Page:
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Modernist Cuisine: The Art and Science of Cooking

Modernist Cuisine: The Art and Science of Cooking

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Published by ModernistCuisine
www.modernistcuisine.com. A revolution is underway in the art of cooking. Just as French Impressionists upended centuries of tradition, Modernist cuisine has in recent years blown through the boundaries of the culinary arts. Borrowing techniques from the laboratory, pioneering chefs at world-renowned restaurants such as elBulli, The Fat Duck, Alinea, and wd~50 have incorporated a deeper understanding of science and advances in cooking technology into their culinary art.

In Modernist Cuisine: The Art and Science of Cooking, Nathan Myhrvold, Chris Young, and Maxime Bilet--scientists, inventors, and accomplished cooks in their own right--have created a six-volume 2,400-page set that reveals science-inspired techniques for preparing food that ranges from the otherworldly to the sublime. The authors and their 20-person team at The Cooking Lab have achieved astounding new flavors and textures by using tools such as water baths, homogenizers, centrifuges, and ingredients such as hydrocolloids, emulsifiers, and enzymes. It is a work destined to reinvent cooking.

Reviews
"This book will change the way we understand the kitchen." --Ferran Adrià

“The most important book in the culinary arts since Escoffier.” --Tim Zagat

“The cookbook to end all cookbooks.” --David Chang

"A fascinating overview of the techniques of modern gastronomy." --Heston Blumenthal

"Amazing! Unparalleled in its breadth and depth." --Wylie Dufresne
www.modernistcuisine.com. A revolution is underway in the art of cooking. Just as French Impressionists upended centuries of tradition, Modernist cuisine has in recent years blown through the boundaries of the culinary arts. Borrowing techniques from the laboratory, pioneering chefs at world-renowned restaurants such as elBulli, The Fat Duck, Alinea, and wd~50 have incorporated a deeper understanding of science and advances in cooking technology into their culinary art.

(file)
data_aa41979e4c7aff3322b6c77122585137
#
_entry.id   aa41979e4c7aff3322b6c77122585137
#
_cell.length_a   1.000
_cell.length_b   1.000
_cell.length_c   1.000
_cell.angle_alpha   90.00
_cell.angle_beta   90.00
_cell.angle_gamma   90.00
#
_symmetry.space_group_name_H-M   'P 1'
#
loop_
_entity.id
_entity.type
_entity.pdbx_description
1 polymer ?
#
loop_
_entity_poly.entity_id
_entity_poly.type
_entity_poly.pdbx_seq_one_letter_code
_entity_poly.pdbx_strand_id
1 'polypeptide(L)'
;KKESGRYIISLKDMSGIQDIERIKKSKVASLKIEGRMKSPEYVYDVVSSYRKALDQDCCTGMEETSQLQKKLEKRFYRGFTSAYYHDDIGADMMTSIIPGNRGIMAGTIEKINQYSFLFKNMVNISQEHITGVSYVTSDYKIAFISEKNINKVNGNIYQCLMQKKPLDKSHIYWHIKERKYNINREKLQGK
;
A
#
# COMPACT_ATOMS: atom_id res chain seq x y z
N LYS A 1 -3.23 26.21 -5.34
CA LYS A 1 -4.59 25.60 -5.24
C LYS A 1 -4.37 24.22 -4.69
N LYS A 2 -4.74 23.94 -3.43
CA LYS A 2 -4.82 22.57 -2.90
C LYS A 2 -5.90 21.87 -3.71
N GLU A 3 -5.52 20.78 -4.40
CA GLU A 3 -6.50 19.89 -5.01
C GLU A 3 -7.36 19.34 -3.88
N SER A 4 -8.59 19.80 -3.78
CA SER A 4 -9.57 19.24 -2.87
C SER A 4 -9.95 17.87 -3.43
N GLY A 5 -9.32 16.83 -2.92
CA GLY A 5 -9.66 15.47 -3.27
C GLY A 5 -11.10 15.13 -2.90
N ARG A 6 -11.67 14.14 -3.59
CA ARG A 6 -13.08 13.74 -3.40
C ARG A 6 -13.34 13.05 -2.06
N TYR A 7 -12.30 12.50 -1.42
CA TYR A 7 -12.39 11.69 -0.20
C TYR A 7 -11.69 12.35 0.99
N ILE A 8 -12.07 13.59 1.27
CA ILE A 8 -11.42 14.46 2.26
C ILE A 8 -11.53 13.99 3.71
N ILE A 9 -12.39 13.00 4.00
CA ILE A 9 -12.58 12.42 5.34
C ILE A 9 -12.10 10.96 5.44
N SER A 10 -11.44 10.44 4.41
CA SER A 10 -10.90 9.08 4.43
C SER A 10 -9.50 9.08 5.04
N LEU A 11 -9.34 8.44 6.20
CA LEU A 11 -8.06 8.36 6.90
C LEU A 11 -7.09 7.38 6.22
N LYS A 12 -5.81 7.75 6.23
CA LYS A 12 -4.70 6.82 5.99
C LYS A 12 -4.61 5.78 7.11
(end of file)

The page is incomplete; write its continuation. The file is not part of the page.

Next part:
In Modernist Cuisine: The Art and Science of Cooking, Nathan Myhrvold, Chris Young, and Maxime Bilet--scientists, inventors, and accomplished cooks in their own right--have created a six-volume 2,400-page set that reveals science-inspired techniques for preparing food that ranges from the otherworldly to the sublime. The authors and their 20-person team at The Cooking Lab have achieved astounding new flavors and textures by using tools such as water baths, homogenizers, centrifuges, and ingredients such as hydrocolloids, emulsifiers, and enzymes. It is a work destined to reinvent cooking.

Reviews
"This book will change the way we understand the kitchen." --Ferran Adrià

“The most important book in the culinary arts since Escoffier.” --Tim Zagat

“The cookbook to end all cookbooks.” --David Chang

"A fascinating overview of the techniques of modern gastronomy." --Heston Blumenthal

"Amazing! Unparalleled in its breadth and depth." --Wylie Dufresne

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Published by: ModernistCuisine on Aug 13, 2010
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05/31/2013